Connecticut Trust For Historic Preservation

HPX: May/ June 2013

back to May 2013 listings

Historic Properties Exchange
May – June 2013


TWO OPPORTUNITIES IN SOUTH WINDSOR


1146 Main Street (c.1850)
South Windsor


Currently under threat of demolition, this property is available for consideration with the option of rehabilitation on site or relocation (preferably within the Windsor Farms district).  The Town of South Windsor's Demolition Delay Committee (DDC) voted to delay approval of a demolition permit for 1146 Main Street and agreed to work with the home's owners to reach a mutually agreeable solution that would preserve the structure.

The handsome Greek Revival house is framed by corner pilasters and a pedimented gable that make it a shorthand version of an ancient Greek temple. The chunky, square moldings give it strong geometry and a dignified presence on the street. It is currently a multi-family dwelling with 5 bedrooms, 2 bathrooms in approximately 2,490 total square feet.  Photos show a side porch which may no longer exist.

An excerpt of the statement of significance of the Windsor Farms Historic District as noted in the National Register nomination:
The Windsor Farms Historic District, the historic center of South Windsor, is a well preserved, rural-residential community of great historic significance. It is one of the few farming villages remaining in Connecticut still devoted to tobacco agriculture.  Unlike the more typical historic rural areas of the state where the historic components are widely scattered, the Windsor Farms Historic District is a highly concentrated, cohesive entity. Not only does it contain a significant group of farmhouses, barns, and other specialized buildings related to tobacco agriculture, it also encompasses approximately 1,500 acres of contiguous historic farmland which has been under intensive cultivation for more than 300 years. In addition to the more than 50 tobacco barns or sheds, the district contains well-preserved examples of major domestic building types and styles dating from 1694 to 1930, including a particularly fine, representative group of nineteenth-century houses built in the Greek Revival, Italianate, Queen Anne, and Colonial Revival styles.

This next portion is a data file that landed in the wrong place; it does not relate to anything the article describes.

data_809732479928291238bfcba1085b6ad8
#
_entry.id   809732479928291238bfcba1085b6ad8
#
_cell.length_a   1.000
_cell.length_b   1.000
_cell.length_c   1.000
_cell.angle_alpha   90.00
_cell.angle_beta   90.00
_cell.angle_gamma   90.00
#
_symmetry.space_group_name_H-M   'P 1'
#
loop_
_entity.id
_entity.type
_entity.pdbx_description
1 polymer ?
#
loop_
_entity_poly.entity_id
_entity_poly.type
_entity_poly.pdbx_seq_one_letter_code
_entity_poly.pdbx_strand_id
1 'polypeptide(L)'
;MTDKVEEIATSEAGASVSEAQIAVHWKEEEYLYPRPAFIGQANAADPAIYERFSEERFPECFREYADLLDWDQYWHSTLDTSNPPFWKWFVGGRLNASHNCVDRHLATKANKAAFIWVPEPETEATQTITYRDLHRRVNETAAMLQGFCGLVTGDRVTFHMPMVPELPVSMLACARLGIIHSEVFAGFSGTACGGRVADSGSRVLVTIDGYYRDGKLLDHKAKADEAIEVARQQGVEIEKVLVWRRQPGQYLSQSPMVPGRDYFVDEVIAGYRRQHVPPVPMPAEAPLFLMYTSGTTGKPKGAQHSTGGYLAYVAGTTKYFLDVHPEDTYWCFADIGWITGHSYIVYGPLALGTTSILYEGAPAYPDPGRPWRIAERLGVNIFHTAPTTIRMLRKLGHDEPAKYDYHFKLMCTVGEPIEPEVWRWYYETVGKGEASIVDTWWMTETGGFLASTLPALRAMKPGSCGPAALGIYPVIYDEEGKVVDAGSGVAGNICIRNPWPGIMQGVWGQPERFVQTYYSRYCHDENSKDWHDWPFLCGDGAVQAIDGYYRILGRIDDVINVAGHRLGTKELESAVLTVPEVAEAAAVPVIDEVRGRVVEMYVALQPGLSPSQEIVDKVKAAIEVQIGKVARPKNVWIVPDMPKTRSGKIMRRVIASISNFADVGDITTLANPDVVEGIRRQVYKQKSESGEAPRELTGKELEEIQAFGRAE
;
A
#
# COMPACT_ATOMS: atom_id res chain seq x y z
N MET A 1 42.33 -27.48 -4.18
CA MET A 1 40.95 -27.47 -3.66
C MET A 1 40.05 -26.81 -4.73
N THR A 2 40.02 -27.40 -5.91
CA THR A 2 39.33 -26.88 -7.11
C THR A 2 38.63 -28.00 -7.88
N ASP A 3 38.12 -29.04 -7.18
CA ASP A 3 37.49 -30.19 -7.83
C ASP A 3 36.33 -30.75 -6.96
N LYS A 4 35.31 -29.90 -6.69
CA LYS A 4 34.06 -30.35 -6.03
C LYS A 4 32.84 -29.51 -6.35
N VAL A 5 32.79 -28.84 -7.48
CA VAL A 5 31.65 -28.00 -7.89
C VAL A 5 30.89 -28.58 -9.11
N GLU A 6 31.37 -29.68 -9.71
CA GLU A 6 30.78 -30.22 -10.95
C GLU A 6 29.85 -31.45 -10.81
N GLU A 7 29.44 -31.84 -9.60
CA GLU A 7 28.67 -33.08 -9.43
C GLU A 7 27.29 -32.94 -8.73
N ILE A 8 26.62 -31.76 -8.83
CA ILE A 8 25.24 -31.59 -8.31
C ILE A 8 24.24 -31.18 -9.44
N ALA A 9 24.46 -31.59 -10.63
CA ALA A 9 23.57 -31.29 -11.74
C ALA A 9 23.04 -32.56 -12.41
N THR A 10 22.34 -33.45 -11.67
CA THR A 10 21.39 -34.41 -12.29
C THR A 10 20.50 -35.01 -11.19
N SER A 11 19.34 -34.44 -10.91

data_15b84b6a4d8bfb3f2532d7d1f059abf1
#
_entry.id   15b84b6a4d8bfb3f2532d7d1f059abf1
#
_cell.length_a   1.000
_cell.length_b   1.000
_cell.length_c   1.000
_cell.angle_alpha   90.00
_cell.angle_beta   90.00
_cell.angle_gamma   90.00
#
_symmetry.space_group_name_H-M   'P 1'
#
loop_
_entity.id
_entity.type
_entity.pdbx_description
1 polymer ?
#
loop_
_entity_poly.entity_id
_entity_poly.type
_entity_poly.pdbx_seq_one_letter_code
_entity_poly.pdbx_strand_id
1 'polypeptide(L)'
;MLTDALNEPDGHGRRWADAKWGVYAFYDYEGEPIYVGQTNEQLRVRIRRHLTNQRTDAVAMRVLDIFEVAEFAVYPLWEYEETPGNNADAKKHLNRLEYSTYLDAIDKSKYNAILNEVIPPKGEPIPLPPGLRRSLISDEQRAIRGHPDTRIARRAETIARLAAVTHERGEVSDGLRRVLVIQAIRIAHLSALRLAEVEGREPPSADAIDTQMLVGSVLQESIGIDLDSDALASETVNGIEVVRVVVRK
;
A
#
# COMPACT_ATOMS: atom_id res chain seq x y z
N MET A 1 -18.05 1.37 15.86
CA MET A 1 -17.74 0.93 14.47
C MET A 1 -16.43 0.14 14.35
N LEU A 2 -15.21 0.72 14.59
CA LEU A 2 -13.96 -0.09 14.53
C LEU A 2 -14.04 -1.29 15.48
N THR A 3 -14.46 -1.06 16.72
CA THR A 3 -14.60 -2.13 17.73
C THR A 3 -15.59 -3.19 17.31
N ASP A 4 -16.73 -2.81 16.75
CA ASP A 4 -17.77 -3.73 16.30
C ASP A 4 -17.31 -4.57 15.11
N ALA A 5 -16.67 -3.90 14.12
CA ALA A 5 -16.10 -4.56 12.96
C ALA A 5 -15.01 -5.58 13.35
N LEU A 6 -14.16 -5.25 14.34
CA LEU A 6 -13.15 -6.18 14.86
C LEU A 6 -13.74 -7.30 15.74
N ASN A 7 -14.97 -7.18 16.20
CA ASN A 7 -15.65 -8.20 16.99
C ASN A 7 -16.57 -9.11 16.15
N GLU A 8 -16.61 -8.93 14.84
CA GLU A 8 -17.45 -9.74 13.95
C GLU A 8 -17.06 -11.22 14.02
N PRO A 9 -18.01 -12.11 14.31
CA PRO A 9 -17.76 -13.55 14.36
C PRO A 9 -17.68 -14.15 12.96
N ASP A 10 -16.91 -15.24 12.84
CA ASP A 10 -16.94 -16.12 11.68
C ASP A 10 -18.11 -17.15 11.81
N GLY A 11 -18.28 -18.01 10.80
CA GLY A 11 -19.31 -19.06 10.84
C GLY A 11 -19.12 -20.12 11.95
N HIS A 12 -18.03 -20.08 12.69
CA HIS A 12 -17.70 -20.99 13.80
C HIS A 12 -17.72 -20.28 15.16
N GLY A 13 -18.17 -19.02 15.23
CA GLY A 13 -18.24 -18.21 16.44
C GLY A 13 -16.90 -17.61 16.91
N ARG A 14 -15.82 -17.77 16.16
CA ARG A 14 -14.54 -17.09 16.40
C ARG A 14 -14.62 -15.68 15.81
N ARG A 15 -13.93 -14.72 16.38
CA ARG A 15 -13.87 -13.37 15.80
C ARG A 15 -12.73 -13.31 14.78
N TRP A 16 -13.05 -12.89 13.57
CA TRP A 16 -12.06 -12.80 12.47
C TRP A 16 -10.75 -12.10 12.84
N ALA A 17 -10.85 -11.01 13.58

A Connecticut Trust Circuit Rider is working to gather some of critical information about the condition of the house and the possible cost of remediation.  In the meantime, the DDC asks for assistance in identifying individuals or organizations that might have an interest in rehabilitation of the house.

Contact: Gregory Farmer, Connecticut Circuit Rider (203) 464-7380 or circuitrider@cttrust.org.

John Watson House (1788)
1876 Main Street
South Windsor

Former bed and breakfast (9 bedrooms, 8 full bathrooms) located in the East Windsor Hill historic district is available for purchase. Master builder Thomas Hayden designed and built this three-story mansion for John Watson, a prominent merchant. Description of the property from the National Register of Historic Places nomination:

Sited prominently at the northeast corner of Main Street and Sullivan Road, this three-story, wood-frame Georgian/Federal-Style mansion is a commanding presence. The heavy modillions under the eaves and the massiveness of the house contrast with the delicacy of the pedimented entranceway and the classical treatment of the central facade bay with its tripartite windows. A remarkable feature of this house is the use of a formal entrance on all four elevations. They are virtually identical with a pediment and fanlight, although only the main doorway has sidelights.

To view the complete nomination, go to http://nrhp.focus.nps.gov and search East Windsor Hill Historic District, South Windsor, Connecticut.  Outbuildings on the site: carriage house, garage and outhouse.

Contact: Gregory Farmer, Connecticut Circuit Rider (203) 464-7380 or circuitrider@cttrust.org.


Submissions for the July-August 2013 issue must be received by Friday, June 21, 2013.